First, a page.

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30 minutes
First broadcast:
Wednesday 17 March 2010

The latest British Crime Survey statistics show 744,000 domestic burglaries in England and Wales. This may seem a lot, and though it is no consolation to anyone who had their house ransacked last year, it actually represents a drop of more than a million since 1995. So why is burglary less appealing to criminals? Are they turning to a life without crime or are they simply taking up something else? Laurie Taylor hears from James Treadwell, whose ongoing research seems to present the answer, and it is part of a story involving the plummeting cost of a DVD player and the rising popularity of the iPod.

Also on the programme: milk and modernity. What part has the wonderful white nectar had in the development of cities, the separation of urban and rural and our notions of what is pure and natural? It is a surprising story in which ideas of what is natural are constantly being inverted. Laurie speaks to Peter Atkins and Harry West.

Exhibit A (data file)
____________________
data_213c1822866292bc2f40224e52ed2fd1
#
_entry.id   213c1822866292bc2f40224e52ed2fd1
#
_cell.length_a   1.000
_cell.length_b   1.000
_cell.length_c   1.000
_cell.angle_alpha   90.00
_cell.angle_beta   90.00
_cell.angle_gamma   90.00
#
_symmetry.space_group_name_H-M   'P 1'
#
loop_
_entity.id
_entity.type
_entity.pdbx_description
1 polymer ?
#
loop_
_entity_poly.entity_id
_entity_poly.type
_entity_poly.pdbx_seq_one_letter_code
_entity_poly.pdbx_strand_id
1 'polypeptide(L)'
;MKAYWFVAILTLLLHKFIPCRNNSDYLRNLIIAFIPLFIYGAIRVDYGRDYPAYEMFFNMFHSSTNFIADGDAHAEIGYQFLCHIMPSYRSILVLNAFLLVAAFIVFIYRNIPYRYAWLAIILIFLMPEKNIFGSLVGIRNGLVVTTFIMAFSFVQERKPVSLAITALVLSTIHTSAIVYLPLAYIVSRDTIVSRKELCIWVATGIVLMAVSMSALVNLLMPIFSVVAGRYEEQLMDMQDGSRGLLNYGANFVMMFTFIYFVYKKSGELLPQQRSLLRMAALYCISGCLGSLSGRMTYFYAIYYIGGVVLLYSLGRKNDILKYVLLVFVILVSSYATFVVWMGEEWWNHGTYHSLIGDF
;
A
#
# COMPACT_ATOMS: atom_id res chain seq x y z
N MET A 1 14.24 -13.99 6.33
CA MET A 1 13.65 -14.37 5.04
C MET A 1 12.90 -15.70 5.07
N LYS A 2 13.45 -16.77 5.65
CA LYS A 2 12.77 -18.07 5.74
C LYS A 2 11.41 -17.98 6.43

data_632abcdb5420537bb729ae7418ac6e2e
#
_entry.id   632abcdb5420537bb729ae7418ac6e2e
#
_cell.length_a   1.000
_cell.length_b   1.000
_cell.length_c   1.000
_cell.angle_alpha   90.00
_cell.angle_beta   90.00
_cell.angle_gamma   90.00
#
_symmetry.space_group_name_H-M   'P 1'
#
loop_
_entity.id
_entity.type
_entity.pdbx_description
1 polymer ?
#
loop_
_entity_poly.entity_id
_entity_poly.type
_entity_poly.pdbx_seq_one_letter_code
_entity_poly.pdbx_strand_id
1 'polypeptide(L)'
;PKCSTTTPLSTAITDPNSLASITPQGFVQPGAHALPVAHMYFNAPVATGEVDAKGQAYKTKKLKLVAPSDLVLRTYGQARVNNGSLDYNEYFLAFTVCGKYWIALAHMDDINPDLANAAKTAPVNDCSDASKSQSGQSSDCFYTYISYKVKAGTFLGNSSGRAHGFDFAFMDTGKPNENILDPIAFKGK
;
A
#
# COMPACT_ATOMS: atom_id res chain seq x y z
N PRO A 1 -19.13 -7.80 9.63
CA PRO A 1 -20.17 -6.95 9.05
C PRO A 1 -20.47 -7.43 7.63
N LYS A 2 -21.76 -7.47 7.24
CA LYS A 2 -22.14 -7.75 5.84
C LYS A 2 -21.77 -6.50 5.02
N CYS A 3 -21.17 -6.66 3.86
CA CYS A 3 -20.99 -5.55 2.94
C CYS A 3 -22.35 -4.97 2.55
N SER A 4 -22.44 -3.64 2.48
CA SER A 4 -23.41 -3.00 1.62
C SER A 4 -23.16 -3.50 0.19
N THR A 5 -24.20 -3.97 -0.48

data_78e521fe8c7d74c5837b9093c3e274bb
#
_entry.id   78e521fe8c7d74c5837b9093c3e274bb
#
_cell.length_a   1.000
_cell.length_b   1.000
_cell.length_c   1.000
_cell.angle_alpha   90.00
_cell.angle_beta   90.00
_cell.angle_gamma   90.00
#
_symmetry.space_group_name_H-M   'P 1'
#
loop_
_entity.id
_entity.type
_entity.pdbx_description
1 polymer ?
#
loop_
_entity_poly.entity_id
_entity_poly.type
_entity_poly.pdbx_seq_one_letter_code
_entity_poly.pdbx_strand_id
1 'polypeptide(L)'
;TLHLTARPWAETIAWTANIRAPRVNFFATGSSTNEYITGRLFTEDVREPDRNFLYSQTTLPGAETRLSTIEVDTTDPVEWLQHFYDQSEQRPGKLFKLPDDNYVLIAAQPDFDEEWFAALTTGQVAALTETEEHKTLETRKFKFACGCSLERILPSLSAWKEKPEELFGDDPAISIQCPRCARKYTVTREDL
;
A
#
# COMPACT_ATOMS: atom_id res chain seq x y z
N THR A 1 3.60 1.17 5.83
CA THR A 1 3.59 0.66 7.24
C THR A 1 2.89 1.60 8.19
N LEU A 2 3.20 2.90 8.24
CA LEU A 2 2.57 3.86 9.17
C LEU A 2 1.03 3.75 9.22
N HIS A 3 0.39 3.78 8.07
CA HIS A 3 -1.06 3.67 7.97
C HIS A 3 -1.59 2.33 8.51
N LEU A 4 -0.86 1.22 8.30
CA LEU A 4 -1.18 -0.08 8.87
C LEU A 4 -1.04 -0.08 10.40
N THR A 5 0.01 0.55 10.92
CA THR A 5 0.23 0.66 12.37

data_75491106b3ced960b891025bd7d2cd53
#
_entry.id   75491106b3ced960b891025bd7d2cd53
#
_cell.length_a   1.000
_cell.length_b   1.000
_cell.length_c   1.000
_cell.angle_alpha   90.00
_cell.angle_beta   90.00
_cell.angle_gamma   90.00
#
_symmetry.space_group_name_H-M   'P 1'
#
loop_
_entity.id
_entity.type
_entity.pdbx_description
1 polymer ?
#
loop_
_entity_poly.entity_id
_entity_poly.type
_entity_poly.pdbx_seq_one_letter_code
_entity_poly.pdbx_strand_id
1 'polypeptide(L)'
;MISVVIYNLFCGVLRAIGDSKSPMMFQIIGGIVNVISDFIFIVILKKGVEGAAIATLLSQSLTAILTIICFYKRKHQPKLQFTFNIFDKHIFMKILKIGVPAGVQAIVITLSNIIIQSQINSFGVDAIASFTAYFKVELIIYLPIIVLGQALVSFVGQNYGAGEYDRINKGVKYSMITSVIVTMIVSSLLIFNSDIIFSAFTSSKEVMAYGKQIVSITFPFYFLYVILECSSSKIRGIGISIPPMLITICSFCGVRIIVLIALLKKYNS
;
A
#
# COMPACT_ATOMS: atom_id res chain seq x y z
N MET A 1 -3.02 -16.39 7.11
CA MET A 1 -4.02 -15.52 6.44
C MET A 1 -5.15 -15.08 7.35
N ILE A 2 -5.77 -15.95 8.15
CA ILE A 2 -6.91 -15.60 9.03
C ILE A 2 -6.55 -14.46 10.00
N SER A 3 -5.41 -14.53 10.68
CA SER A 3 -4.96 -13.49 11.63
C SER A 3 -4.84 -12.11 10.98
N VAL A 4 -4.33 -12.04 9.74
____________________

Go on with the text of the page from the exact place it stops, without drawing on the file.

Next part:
• James Treadwell

    James Treadwell, Lecturer in Criminology at Leicester University

    Find out more about James Treadwell
  • Peter Atkins

    Peter Atkins, Professor of Geography at Durham University

    Liquid Materialities: A History of Milk, Science and the Law
    (The first volume of a 4 part series on the history of milk in Britain)
    Imprint: Ashgate
    ISBN: 978-0-7546-7921-9

    Find out more about Peter Atkins
  • Harry West

    Harry West, Professor of Anthropology in the Department of Anthropology and Sociology at The School of Oriental and African Studies in London

    Food Fears and Raw-Milk Cheese
    Appetite, 51 (1). pp. 25-29
    West, Harry G. (2008)

    Find out more about Harry West



  1. Image for Thinking Allowed

    Thinking Allowed

    Laurie Taylor explores the latest research into how society works and discusses current ideas on how…

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